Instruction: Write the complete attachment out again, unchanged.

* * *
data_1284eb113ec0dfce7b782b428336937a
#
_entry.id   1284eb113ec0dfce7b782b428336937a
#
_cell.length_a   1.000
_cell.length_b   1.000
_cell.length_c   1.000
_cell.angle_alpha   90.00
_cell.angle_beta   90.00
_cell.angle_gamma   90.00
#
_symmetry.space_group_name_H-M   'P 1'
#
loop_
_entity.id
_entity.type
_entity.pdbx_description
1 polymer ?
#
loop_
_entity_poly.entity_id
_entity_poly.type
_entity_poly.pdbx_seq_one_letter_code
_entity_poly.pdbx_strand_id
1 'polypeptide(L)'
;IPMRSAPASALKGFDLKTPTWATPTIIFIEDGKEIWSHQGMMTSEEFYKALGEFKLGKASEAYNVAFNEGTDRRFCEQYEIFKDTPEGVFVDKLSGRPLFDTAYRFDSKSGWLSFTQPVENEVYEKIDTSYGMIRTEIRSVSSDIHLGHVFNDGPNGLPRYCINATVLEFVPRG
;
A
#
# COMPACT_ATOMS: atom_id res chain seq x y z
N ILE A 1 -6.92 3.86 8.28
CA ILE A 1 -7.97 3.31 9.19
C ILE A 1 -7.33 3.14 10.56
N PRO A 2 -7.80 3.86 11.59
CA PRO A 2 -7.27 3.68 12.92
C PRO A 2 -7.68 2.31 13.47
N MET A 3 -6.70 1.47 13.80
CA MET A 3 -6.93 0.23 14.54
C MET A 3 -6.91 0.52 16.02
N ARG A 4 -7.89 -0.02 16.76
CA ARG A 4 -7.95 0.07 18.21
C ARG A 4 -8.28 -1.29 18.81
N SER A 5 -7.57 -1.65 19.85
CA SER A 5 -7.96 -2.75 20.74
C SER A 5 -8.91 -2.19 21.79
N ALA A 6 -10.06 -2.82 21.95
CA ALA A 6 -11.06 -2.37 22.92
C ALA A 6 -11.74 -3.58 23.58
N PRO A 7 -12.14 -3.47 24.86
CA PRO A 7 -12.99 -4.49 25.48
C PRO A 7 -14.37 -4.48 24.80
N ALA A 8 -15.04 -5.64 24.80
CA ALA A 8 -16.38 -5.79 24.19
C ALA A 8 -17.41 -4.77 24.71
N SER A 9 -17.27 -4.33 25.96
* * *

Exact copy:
data_1284eb113ec0dfce7b782b428336937a
#
_entry.id   1284eb113ec0dfce7b782b428336937a
#
_cell.length_a   1.000
_cell.length_b   1.000
_cell.length_c   1.000
_cell.angle_alpha   90.00
_cell.angle_beta   90.00
_cell.angle_gamma   90.00
#
_symmetry.space_group_name_H-M   'P 1'
#
loop_
_entity.id
_entity.type
_entity.pdbx_description
1 polymer ?
#
loop_
_entity_poly.entity_id
_entity_poly.type
_entity_poly.pdbx_seq_one_letter_code
_entity_poly.pdbx_strand_id
1 'polypeptide(L)'
;IPMRSAPASALKGFDLKTPTWATPTIIFIEDGKEIWSHQGMMTSEEFYKALGEFKLGKASEAYNVAFNEGTDRRFCEQYEIFKDTPEGVFVDKLSGRPLFDTAYRFDSKSGWLSFTQPVENEVYEKIDTSYGMIRTEIRSVSSDIHLGHVFNDGPNGLPRYCINATVLEFVPRG
;
A
#
# COMPACT_ATOMS: atom_id res chain seq x y z
N ILE A 1 -6.92 3.86 8.28
CA ILE A 1 -7.97 3.31 9.19
C ILE A 1 -7.33 3.14 10.56
N PRO A 2 -7.80 3.86 11.59
CA PRO A 2 -7.27 3.68 12.92
C PRO A 2 -7.68 2.31 13.47
N MET A 3 -6.70 1.47 13.80
CA MET A 3 -6.93 0.23 14.54
C MET A 3 -6.91 0.52 16.02
N ARG A 4 -7.89 -0.02 16.76
CA ARG A 4 -7.95 0.07 18.21
C ARG A 4 -8.28 -1.29 18.81
N SER A 5 -7.57 -1.65 19.85
CA SER A 5 -7.96 -2.75 20.74
C SER A 5 -8.91 -2.19 21.79
N ALA A 6 -10.06 -2.82 21.95
CA ALA A 6 -11.06 -2.37 22.92
C ALA A 6 -11.74 -3.58 23.58
N PRO A 7 -12.14 -3.47 24.86
CA PRO A 7 -12.99 -4.49 25.48
C PRO A 7 -14.37 -4.48 24.80
N ALA A 8 -15.04 -5.64 24.80
CA ALA A 8 -16.38 -5.79 24.19
C ALA A 8 -17.41 -4.77 24.71
N SER A 9 -17.27 -4.33 25.96